Is Nick Bostrom's simulation hypothesis a solipsistic idea? This hypothesis says that only I have consciousness, and all other people are unconscious philosophical zombies? Which version of the simulation hypothesis is more plausible: 1.Solipsistic in which all but me are philosophical zombies. 2. Nonsoliptic where all people, like me, have consciousness, sensation, thoughts and emotions.

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    Bostrom's simulation hypothesis has nothing to do with solipsism. His very argument for it presupposes other minds:"the vast majority of minds like ours do not belong to the original race but rather to people simulated by the advanced descendants of an original race."
    – Conifold
    Feb 20, 2021 at 5:02
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    – Ron
    Feb 20, 2021 at 13:53
  • @Ron, you can say that again! Nov 23, 2023 at 8:48

3 Answers 3


It is, in the way you put it, undoubtedly solipsistic. Solipsism is very hard to argue about in a logical framework, as the solipsistic side always has the choice of claiming that the logic itself is a product of their own mind. So this is always outside the scope of logic.

To analyse the two cases you pointed out, we do not even need to consider the validity of simulation hypothesis. It is no different than the paradigm of Abrahamic religions: A creator -who is omnipotent- created the universe with a set of rules and parameters, can interfere with its processes anytime it desires. The positive or logical approaches you can utilize do not seem to matter, as despite of the background, questions of the solipsistic person is the same:

  1. Is my perception all there is? or
  2. Do these people have the same experiences as I do, or are they not sentient unlike me?

As you can see, regardless of the ontological or epistemological paradigm (i.e. Abrahamic religion or simulation hypothesis), you can still ask the same questions. As long as you cannot get to experience the qualia of other people, you may still question their reality. That is why, I cannot see any reason why one might be more plausible than other, i.e. coming up with a statistical "likelihood" seems impossible.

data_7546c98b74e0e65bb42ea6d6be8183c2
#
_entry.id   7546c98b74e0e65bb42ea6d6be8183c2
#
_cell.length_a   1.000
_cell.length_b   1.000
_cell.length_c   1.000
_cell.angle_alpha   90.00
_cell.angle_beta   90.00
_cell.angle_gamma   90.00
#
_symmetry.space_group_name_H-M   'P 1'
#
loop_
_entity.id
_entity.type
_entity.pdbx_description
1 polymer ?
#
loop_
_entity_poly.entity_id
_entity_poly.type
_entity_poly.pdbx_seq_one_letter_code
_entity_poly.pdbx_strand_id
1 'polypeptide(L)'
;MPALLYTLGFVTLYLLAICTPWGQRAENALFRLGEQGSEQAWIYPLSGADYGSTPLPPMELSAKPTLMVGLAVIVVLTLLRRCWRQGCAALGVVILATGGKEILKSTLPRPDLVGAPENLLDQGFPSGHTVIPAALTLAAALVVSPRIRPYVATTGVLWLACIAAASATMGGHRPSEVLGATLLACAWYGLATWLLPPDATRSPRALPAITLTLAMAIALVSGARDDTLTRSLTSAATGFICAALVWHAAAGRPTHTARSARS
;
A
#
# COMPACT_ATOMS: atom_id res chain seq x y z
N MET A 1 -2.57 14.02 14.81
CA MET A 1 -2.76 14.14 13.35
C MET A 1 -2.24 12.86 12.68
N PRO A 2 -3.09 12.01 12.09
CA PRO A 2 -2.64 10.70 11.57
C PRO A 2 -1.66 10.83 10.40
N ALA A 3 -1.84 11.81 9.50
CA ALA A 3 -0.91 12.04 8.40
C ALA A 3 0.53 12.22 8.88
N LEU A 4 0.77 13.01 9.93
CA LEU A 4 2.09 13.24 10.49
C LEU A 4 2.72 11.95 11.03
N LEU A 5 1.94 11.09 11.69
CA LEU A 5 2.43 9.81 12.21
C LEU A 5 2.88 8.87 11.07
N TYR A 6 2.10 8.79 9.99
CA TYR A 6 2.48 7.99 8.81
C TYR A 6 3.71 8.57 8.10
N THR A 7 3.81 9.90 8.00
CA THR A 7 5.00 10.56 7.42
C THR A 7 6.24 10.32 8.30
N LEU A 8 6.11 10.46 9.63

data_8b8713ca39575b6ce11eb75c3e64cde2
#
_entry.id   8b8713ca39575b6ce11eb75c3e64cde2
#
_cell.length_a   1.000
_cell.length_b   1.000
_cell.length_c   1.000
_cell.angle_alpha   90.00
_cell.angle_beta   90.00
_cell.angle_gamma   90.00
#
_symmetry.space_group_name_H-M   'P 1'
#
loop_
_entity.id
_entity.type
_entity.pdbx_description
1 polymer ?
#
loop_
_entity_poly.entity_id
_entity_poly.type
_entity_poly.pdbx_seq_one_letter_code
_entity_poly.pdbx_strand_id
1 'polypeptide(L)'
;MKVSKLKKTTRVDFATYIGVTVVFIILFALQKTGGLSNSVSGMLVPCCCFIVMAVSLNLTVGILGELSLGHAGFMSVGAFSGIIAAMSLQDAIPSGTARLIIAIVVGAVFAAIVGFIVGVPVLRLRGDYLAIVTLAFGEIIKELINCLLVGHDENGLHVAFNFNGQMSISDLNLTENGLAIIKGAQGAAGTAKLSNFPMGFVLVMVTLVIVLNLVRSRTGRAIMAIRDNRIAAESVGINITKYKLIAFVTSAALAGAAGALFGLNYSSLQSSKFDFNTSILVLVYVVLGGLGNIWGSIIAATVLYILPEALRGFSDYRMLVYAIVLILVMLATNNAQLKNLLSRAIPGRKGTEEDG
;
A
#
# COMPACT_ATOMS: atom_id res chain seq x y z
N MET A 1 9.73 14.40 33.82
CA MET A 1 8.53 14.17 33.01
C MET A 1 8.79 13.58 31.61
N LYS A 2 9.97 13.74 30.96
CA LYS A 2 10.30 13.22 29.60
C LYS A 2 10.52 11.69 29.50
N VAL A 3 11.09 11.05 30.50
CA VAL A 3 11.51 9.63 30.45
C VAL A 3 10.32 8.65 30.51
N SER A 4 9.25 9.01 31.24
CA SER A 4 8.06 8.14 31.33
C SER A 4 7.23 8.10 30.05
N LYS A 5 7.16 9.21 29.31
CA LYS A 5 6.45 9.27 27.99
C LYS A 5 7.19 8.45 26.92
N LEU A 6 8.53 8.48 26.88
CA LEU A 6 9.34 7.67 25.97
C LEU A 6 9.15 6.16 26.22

Second one happens to be more solid in a logical framework though, as we can measure through EEG, fMRI etc. that similar experiences give rise to similar neural activity in different people. However then again, one can argue that these all are "the products of their own mind". There is no way of arguing against that under the assumptions of logic.

To summarize, both the simulation hypothesis and solipsism are outside the scope of science, or even philosophy, as these matters turn out to be beliefs at the end of the day.

  • The OP is about Bostrom's simulation argument, which is mainly about the possibility that you're part of a far-future "ancestor simulation", and that all the simulated ancestors are conscious, not just you--the first paragraph says "Suppose that these simulated people are conscious (as they would be if the simulations were sufficiently fine‐grained and if a certain quite widely accepted position in the philosophy of mind is correct)". On p. 12-13 he does briefly discuss simulations w/ only one conscious being, but seems mostly dismissive.
    – Hypnosifl
    Apr 2, 2022 at 19:32

Well. Thomas Breuer had shown that for any observer the system which properly includes themselves has different physical properties (and is not predictable) due to self-reference. This is a mathematical result.

This means, that from the point of view of any observer, all others with whom he can interact are predictable (probabiblistically or deterministically). In other words, Turing-simulable. In other words, machines or zombies that just follow physical laws.

But if we consider the Many-worlds interpretation of quantum mechanics, we can have several such observers in the multiverse. But they will never meet in the same branch of wavefunction (or, rather, if they occasionally meet for a moment, they instantly diverge, so they cannot observe each other's behavior).


I feel like your conclusion is a bit illogical in terms of just because you have an individual frame of reference doesn’t mean no one you interact with is conscious. For example someone could measure me and therefore I would be Turing-simuable, however I am conscious. I’m under the assumption that to conscious observers can interact and influence each other. They just have individual viewpoints aka (frame of reference).

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